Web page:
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Having a foster child ‘has really, truly enriched our lives’

Tim and Erica Davidson (Photograph supplied)

May is Foster Care Month. The Royal Gazette is highlighting people who have made the decision to “spend a season” working with the Department of Child and Family Services whenever there are children in need of help.

Erica and Tim Davidson put their names forward as foster parents hoping to help a family in need.

The couple, who have two young children of their own, didn’t expect to get so much back.

“It’s actually been, for us as a family unit, an amazing experience having her come to live with us,” Ms Davidson said of the ten-year-old they welcomed into their home this year.

“I’m cautious in using the word ‘amazing’ because obviously on the other side, there’s significant trauma and pain that has led to this placement.

“But in terms of our family dynamic experience, I would say without a doubt, across the board, she has really, truly enriched our lives.”

She remembers “being intrigued” by her mother Anna Fulton’s cousins who were foster parents in the UK.

Her interest was further piqued through her father Ian’s work as a gynecologist “and particularly with my mother working as an occupational therapist at Child and Adolescent Services”.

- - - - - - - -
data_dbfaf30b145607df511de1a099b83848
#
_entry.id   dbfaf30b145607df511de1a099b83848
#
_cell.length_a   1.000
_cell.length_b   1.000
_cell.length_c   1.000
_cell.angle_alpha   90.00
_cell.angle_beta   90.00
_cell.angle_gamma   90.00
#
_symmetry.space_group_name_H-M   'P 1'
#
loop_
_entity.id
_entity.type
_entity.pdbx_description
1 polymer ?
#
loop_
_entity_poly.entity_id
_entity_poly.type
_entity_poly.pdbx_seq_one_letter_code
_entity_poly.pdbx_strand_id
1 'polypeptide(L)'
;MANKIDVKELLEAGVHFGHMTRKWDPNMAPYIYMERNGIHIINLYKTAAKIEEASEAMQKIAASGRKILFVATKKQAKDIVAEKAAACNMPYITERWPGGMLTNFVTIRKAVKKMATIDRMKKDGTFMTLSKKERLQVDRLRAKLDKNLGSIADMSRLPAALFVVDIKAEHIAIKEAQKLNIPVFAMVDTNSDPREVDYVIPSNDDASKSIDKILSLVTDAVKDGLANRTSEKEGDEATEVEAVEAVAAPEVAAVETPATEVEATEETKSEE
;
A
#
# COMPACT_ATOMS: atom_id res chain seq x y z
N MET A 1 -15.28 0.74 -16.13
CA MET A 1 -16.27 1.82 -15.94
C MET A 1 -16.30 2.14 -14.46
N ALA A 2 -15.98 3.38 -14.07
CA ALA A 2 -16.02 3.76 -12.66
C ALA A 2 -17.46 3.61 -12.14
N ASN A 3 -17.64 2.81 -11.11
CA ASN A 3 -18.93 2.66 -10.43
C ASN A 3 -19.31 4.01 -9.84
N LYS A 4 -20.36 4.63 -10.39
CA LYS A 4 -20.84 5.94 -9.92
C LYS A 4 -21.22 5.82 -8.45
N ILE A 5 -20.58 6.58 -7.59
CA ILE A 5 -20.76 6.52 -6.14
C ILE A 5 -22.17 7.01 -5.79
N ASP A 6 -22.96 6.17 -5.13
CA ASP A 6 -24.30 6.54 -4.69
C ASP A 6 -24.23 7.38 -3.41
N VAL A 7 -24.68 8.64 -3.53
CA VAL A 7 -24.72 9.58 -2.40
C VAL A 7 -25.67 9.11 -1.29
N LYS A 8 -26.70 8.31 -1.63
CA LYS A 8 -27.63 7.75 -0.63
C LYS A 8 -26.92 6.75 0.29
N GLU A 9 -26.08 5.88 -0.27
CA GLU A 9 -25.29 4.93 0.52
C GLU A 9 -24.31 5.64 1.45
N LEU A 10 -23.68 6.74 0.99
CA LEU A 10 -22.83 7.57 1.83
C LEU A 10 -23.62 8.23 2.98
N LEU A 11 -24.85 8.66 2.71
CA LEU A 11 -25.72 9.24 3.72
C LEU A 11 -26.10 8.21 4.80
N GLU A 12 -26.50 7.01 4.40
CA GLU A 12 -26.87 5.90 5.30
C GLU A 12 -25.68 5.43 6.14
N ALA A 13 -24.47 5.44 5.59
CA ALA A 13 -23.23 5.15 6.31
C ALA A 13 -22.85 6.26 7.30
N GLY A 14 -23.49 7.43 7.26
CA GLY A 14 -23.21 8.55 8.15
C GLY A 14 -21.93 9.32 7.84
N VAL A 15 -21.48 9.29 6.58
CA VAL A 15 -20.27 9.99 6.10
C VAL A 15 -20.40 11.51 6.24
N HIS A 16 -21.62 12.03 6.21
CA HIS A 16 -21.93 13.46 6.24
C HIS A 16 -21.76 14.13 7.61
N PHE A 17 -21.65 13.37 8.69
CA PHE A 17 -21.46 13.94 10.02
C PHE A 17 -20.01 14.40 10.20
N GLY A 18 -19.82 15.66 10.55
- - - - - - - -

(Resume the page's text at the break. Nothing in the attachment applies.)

“It was just something that was within my conscience,” she said. “And then when we had our own children, it really came into focus when thinking about the enormous family support that we are so privileged to have and how others, through no fault of their own, can find themselves in entirely different circumstances.”

Despite that, the Davidsons decided to wait until their toddlers, Hazel and Oscar, were a bit older.

Mr Davidson was guided by the positive experiences of two colleagues, “one who was a foster parent with his wife and the other had grown up with his parents fostering”.

Ultimately it was the “outpouring of community support” that was shown during the early days of the pandemic, when businesses were shut down and families lost their income, that led them to speak with Selena Simons, foster care co-ordinator at Child and Family Services.

“It made you really think about how so many in our community are vulnerable – those whose jobs disappeared overnight, those whose family life was already under tremendous stress and strain which, before the pandemic an extended family member may have been able to help ease, but now those family supports were equally depleted,” Ms Davidson said.